• Confirmation of departure (“Abmeldebestätigung” – in German or English) from the country of the previous place of residence
  • Written declaration that the contents of the consignment consist of personal and used goods
  • Description of contents
  • Proof of the duration of the stay (e.g., a work contract)

These documents can be sent digitally by e-mail to Zollabfertigung-Leipzig@dhl.com (with the shipment number included in the e-mail) or as a reply on one of our templates.

A certificate issued by a government agency (usually the German Federal Ministry of Food and Agriculture) to meet import requirements for plants, plant products/material, etc. The certificate confirms that the consignment has been inspected and contains no pests or plant diseases.

Preferences are a type of preferential customs treatment for goods from specific countries or areas. There are numerous preference regulations with different countries. Most are bilateral. An overview of proof of preferences can be found here.

For free consignments containing commercial samples for tradespersons (e.g., catalogs or utility models) or goods that require no payment to the consignor and thus are not intended for re-sale, a proforma invoice is presented to customs instead of a commercial invoice.

Since both domestic and foreign customs offices may be skeptical about the proforma invoice in some cases, it is recommended that a commercial invoice with the wording “value for customs purposes only” be attached.

Create a proforma invoice online

PayPal, account and credit card statements can be used as proof of payment. Proof of payment or proof of value should always include the following information in a highly legible form:

Payment recipient, billing address, amount and currency, goods description and purchase date, and, ideally, the value of each individual good, freight costs, delivery address and type of payment transaction (PayPal, bank transfer...).

An invoice is not proof of payment.

With some countries, the EU has entered into preferential trade agreements that regulate preferential treatment in customs matters. This preferential treatment consists of reduced or free duty on imports into the destination country if the relevant proof of preference has been submitted. If a customer operates an export business in these countries and would like to enjoy preferential treatment at customs, proof of preference is required. It’s also needed for imports into the EU.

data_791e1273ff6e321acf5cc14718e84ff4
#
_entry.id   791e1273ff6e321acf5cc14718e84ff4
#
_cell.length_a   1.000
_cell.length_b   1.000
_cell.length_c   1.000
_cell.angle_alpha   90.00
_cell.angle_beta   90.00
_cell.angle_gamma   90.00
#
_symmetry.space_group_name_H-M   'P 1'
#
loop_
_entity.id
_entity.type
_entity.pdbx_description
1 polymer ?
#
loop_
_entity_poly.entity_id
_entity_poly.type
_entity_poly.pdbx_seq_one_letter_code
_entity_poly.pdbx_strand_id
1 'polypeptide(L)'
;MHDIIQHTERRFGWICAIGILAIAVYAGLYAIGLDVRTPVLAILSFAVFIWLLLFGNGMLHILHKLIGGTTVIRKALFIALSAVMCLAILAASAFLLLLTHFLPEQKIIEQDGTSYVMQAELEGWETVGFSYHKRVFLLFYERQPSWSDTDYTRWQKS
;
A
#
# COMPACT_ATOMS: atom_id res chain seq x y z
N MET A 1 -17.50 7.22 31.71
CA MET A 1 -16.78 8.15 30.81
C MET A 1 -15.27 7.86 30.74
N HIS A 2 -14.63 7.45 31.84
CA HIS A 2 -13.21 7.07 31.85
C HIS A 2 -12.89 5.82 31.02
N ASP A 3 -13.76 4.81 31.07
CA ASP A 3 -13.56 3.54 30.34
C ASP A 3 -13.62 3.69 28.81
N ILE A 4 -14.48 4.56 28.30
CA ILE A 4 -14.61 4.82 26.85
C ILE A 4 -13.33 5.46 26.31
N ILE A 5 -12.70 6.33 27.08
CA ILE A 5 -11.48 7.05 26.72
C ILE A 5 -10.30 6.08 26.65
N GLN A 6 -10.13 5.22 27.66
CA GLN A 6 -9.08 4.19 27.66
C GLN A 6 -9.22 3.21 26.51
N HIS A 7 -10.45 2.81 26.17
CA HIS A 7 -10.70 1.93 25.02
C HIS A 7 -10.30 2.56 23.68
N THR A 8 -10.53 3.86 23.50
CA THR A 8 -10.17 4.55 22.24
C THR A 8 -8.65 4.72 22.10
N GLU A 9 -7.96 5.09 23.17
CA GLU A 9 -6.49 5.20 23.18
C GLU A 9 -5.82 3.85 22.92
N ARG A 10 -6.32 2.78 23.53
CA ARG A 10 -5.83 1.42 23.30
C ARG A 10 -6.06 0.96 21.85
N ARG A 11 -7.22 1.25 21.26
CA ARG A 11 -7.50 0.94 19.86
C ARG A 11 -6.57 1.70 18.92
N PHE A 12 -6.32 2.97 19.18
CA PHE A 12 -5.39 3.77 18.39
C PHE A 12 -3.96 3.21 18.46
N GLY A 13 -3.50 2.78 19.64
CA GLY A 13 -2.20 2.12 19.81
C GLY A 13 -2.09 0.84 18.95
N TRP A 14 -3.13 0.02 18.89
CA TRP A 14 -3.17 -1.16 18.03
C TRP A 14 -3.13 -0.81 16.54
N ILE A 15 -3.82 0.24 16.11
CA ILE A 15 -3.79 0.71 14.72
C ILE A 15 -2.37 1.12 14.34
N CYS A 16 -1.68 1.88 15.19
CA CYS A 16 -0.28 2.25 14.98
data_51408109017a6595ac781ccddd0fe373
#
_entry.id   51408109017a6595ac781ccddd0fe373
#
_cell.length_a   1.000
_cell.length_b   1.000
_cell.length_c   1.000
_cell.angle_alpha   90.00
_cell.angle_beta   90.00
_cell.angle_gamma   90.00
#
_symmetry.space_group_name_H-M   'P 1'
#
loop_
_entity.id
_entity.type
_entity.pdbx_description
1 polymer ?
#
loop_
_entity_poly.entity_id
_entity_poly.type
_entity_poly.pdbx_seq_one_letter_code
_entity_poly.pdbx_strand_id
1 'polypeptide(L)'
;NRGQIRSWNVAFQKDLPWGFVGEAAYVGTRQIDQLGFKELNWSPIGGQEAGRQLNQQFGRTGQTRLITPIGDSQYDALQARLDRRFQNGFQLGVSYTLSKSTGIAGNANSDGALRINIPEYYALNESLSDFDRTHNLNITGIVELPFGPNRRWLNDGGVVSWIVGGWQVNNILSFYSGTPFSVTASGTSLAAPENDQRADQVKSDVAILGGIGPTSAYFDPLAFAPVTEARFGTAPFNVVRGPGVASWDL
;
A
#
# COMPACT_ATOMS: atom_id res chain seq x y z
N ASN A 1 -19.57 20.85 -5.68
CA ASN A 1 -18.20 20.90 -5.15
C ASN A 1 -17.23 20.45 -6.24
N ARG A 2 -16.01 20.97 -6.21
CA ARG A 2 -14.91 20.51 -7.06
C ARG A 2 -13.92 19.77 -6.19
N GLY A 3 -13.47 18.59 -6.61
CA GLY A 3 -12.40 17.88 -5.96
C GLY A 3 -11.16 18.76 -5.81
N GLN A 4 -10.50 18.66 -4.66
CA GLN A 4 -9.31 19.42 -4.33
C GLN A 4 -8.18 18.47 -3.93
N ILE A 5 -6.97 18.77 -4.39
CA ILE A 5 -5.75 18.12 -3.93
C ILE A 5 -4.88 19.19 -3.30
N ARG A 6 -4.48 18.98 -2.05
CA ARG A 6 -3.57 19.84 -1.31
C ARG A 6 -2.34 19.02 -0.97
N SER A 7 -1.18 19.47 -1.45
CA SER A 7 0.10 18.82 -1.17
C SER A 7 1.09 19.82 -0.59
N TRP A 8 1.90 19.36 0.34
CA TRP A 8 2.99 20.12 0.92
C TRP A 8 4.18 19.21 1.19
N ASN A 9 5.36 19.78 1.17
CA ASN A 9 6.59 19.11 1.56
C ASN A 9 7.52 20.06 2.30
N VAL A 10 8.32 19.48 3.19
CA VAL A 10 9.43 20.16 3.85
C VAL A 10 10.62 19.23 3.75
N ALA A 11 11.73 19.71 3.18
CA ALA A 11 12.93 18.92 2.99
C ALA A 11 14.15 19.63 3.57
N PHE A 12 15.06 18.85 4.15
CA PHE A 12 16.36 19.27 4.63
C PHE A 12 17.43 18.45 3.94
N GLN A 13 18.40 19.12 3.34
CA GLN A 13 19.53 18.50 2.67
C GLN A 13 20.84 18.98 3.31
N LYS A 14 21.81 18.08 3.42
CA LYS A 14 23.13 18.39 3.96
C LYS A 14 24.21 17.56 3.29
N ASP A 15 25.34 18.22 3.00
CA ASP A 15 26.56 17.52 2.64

The following can serve as proof of preference:

  • The EUR.1 movement certificate or EUR-MED for goods valued at EUR 6,000 and up, and the ATR certificate
  • Certificate of Origin form A
  • Declaration of origin on the invoice for goods valued at less than EUR 6,000, or unlimited as an approved or registered exporter

The type of evidentiary document depends upon the destination country and the value of the goods Supplier’s declarations serve as the basis for issuing proofs of preference but cannot themselves be used to receive preferential treatment. Information on preferences can be found here.

As of January 1, 2017, exporters can use the REX system to apply for and manage their status as a registered exporter. This status was available initially in the Generalized System of Preferences (participating countries are being gradually transitioned to the new REX system) and will be available in the EU-Canada Comprehensive Economic and Trade Agreement (CETA) as soon as the relevant areas of the agreement have entered into force.

The statement on origin by a registered exporter replaces formal proof of preference and/or the previous declaration of origin on the invoice. In addition, the statement must use the wording prescribed by EU regulations and be entered, together with the REX number, on the invoice. A declaration of origin, including a separate TARIC code and the REX number, is included in the customs declaration.

If your suppliers already are registered exporters, remind them to always enter the complete REX number. 

You can find more information on this topic by entering the search term "REX" at www.zoll.de.

Customs law provides for relief from customs duty, allowing goods to be imported duty free (but not exempt from import value added tax). There is also tariff-related relief from customs duty that applies without additional conditions to specific goods (can be found in the electronic customs tariff system - EZT online) and non-tariff relief that can be found in Council Regulation (EC) No. 1186/2009 and must meet certain requirements. The latter include consignments of negligible value, consignments containing gifts, commercial samples and goods for testing, analysis or examination.

To have your consignment processed as returned goods, we need the following information/documents:

  • Export waybill
  • Export invoice
  • Export declaration - MRN (Master Reference Number, if value over EUR 1,000)